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Coming Soon, Shorter Video Games 637

Hugh Pickens writes "Blake Snow writes that according to one expert, 90% of players who start a game will never see the end of it and it's not just dull games that go unfinished. Only 10% of avid gamers completed last year's critically acclaimed Red Dead Redemption, according to Raptr, which tracks more than 23 million gaming sessions. 'What I've been told as a blanket expectation is that 90% of players who start your game will never see the end of it unless they watch a clip on YouTube,' says Keith Fuller, a longtime production contractor for Activision. The bottom line is people have less time to play games than they did before, they have more options than ever, and they're more inclined to play quick-hit multiplayer modes, even at the expense of 100-hour epics. 'They're lucky to find the time to beat a 10-hour game once or twice a month,' says Fuller of the average-age gamer. 'They don't feel cheated about shorter games and will just play a longer game for as many hours as their schedule allows before moving on to another title.' Even avid gamers are already warming to the idea of shorter games. 'Make a game worth my time and money, and I'll be happy,' says Casey Willis. 'After all, 10 hours of awesome is better than 20 hours of boring.'"
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Coming Soon, Shorter Video Games

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  • by jawtheshark ( 198669 ) * <slashdot@jawth e s hark.com> on Thursday August 18, 2011 @09:58AM (#37129050) Homepage Journal

    When I was a kid, I had time to master a game because I could play hours and hours, and hours. These days, I'm lucky if I get an hour of gaming a week and on bus/plane trips when I'm on vacation. So, take my last vacation: I advanced nicely on GTA Liberty Stories on my PSP (Yes, yeah, I know... ). I come home, go back to normal life. Would I pick it up again, I'd be stuck. Most of the story has been forgotten, the level of skill required is definitely not "in me" anymore and the only option I have is to restart the game.

    Which is what I do... Ever seeing the "end" of GTA. Never gonna happen.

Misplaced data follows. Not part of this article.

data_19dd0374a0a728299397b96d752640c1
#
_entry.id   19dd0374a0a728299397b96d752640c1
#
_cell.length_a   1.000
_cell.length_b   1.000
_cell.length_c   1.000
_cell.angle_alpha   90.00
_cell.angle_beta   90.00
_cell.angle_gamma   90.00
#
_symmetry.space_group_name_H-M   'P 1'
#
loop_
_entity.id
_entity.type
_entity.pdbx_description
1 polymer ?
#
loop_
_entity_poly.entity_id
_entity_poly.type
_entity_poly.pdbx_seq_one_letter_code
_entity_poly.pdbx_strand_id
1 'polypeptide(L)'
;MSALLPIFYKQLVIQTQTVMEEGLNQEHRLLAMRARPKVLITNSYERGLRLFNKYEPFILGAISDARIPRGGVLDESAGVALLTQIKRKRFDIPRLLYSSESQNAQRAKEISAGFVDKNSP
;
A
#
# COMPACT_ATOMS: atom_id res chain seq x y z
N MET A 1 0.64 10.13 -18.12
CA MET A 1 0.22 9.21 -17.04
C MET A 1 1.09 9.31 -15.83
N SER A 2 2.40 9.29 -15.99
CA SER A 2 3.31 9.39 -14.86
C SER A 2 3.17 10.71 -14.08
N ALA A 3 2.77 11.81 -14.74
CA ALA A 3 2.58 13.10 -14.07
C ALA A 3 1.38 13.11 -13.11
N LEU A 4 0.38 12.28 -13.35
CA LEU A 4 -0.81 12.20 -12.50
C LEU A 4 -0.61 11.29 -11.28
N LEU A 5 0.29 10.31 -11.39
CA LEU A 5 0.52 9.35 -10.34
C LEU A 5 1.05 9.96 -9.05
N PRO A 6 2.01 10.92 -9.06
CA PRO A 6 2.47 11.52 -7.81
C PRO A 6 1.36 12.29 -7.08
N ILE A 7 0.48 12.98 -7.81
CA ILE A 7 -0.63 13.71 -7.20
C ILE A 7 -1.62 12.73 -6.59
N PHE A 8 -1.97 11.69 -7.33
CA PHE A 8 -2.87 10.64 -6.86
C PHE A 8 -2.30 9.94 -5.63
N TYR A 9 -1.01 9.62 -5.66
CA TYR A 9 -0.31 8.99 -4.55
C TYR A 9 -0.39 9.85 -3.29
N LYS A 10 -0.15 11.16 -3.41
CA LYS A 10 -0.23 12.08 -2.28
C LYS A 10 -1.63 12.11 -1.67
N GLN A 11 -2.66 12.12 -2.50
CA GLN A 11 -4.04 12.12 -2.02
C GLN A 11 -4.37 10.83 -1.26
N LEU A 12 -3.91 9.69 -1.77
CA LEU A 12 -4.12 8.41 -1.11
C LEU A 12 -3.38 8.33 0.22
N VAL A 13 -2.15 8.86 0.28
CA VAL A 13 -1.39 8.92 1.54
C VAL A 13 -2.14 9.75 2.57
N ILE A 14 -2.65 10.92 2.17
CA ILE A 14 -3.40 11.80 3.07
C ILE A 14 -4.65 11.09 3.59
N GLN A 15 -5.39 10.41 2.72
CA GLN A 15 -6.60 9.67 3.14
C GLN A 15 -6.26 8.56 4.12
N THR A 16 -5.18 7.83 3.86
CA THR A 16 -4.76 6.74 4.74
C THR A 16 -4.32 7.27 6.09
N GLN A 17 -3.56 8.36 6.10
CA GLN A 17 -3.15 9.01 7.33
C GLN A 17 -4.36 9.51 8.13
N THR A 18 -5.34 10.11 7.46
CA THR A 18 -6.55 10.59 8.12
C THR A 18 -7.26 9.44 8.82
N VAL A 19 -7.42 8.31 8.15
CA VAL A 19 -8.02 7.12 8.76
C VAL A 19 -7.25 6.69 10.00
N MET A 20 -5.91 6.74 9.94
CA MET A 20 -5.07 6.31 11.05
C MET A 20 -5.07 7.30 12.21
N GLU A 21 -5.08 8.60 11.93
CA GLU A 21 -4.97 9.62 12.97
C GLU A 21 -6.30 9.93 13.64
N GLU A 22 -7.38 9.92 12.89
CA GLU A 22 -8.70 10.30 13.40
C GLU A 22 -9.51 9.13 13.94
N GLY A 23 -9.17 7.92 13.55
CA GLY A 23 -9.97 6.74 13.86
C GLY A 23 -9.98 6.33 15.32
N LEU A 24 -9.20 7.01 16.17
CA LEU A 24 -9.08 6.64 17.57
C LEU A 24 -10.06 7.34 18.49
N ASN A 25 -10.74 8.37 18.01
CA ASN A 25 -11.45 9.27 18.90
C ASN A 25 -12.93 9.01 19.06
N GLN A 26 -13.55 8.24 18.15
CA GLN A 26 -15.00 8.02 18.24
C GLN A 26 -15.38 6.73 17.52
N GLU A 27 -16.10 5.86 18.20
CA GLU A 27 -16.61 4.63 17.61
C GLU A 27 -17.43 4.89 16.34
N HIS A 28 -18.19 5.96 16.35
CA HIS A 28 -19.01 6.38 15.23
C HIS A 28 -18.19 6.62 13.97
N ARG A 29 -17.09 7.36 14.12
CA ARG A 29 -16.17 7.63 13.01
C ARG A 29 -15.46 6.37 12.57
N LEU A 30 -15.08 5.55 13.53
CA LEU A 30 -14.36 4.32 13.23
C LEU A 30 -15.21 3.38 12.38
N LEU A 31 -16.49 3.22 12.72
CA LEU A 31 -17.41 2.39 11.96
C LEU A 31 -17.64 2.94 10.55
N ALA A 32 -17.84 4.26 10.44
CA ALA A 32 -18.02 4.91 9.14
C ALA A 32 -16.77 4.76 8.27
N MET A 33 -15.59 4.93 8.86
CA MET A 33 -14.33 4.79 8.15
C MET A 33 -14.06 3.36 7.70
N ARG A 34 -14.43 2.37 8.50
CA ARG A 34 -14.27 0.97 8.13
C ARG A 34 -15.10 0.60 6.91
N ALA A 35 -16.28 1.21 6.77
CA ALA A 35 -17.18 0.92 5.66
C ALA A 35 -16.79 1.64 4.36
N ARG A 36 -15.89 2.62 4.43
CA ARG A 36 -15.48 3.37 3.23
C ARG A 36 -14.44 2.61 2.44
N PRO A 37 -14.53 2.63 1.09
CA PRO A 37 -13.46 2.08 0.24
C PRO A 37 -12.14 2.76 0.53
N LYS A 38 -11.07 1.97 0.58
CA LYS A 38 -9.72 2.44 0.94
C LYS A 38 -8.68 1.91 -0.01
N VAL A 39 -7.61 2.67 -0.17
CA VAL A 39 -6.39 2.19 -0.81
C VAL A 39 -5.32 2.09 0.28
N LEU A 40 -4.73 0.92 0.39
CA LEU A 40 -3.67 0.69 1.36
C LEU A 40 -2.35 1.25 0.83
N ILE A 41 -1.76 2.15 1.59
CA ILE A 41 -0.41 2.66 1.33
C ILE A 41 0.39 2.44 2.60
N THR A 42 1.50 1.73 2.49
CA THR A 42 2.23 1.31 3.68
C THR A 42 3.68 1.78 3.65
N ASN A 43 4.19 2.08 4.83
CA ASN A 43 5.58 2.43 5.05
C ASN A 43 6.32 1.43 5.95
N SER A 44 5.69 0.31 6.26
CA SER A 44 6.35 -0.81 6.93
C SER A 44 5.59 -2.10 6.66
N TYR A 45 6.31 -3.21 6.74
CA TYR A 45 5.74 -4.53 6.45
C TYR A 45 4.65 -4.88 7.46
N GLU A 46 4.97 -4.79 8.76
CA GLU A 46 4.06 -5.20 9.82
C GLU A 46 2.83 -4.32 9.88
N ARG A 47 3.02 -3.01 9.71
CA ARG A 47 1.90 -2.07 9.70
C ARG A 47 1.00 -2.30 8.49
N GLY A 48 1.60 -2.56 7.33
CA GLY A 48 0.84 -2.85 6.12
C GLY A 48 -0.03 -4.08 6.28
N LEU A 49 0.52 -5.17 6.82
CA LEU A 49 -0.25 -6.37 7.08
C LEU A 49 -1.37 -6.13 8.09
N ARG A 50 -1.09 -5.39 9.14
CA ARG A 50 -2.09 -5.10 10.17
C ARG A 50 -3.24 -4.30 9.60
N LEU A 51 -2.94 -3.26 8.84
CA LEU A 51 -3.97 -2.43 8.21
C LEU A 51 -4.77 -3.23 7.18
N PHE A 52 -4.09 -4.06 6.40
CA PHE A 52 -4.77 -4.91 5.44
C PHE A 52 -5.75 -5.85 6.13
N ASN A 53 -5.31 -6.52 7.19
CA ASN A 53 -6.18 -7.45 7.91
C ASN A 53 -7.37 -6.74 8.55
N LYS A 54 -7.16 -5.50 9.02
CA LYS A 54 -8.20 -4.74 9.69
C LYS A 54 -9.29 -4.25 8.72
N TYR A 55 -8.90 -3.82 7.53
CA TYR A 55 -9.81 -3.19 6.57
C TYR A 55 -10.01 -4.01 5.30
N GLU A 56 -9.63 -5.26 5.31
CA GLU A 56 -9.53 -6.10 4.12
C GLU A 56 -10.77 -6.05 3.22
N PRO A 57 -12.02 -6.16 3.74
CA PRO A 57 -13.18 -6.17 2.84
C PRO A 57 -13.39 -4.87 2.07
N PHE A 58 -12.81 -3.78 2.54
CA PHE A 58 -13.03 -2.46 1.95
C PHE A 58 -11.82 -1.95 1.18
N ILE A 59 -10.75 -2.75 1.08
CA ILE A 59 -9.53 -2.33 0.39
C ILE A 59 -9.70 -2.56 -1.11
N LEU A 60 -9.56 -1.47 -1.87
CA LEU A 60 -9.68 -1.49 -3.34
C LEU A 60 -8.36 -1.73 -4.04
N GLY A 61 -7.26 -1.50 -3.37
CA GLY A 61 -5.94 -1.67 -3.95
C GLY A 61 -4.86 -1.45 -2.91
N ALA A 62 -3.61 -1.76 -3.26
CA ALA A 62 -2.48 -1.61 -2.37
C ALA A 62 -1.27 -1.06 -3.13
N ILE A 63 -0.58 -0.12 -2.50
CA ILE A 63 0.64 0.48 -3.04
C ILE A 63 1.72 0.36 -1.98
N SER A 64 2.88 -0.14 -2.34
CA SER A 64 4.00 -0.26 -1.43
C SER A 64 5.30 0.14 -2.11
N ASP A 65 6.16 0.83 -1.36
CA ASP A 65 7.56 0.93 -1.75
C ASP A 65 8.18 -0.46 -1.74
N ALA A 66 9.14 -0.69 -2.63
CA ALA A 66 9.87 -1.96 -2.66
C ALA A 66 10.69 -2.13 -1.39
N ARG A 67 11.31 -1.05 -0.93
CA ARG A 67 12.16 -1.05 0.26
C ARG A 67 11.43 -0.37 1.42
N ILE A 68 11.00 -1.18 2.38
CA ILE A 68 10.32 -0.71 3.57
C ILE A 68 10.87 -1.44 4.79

Sometimes, I just hit a hard wall within the game. I have Assassins Creed "Bloodlines" on the PSP. I played and now I'm simply stuck at a boss. I played for hours and hours, trying to beat that damned witch, but I can't. Back in my youth, I'd probably just have persevered, but now, I just put it aside. Haven't touched the game in a year, probably ever won't again as I'll have to start again and probably get stuck at the same "wall".

    This, to me, is the nature of gaming at a certain age. Yes, I'd rather finish the games too, but I don't think making them shorter is going to help. A dynamic adaptation to the skill level of the player would be much better for players like me.

  • by RenHoek ( 101570 ) on Thursday August 18, 2011 @10:07AM (#37129170) Homepage

    Mass Effect 2 had a lot of player statistics being collected:

    Recent statistics gathered by Mass Effect 2 snooping revealed that the Engineer is the class least played, whereas the Soldier seems to be the overall favorite. Roughly 50-percent of the people who started Mass Effect 2 actually finished the game, whereas apparently two PC gamers completed Mass Effect 2 twenty-eight times. 15-percent of the in-game dialogue was skipped as well.

    http://www.tomshardware.com/news/Mass-Effect-2-Casey-hudson-Console,11248.html [tomshardware.com]

  • Disagree (Score:4, Informative)

    by Brad1138 ( 590148 ) <brad1138@yahoo.com> on Thursday August 18, 2011 @11:23AM (#37130318)
    I have to disagree as well. My favorite game of all time, Oblivion, is partially that because it basically never ends. I had 300+ hours into a character that I lost when my PS3 died. I am now starting a new one (as is the rest of my family) after seeing the Skyrim promo. I am having just as much fun this time around.

    I also liked Fallout 3, but was disappointed when I finished the main quest and it ended at about 80-100 hours of game play. I have been thinking about starting it again and not finishing the main quest till everything else is done, but it doesn't have quite the draw Oblivion does. Anyway, the answer isn't necessarily shorter, it is less dull/dragging.

All seems condemned in the long run to approximate a state akin to Gaussian noise. -- James Martin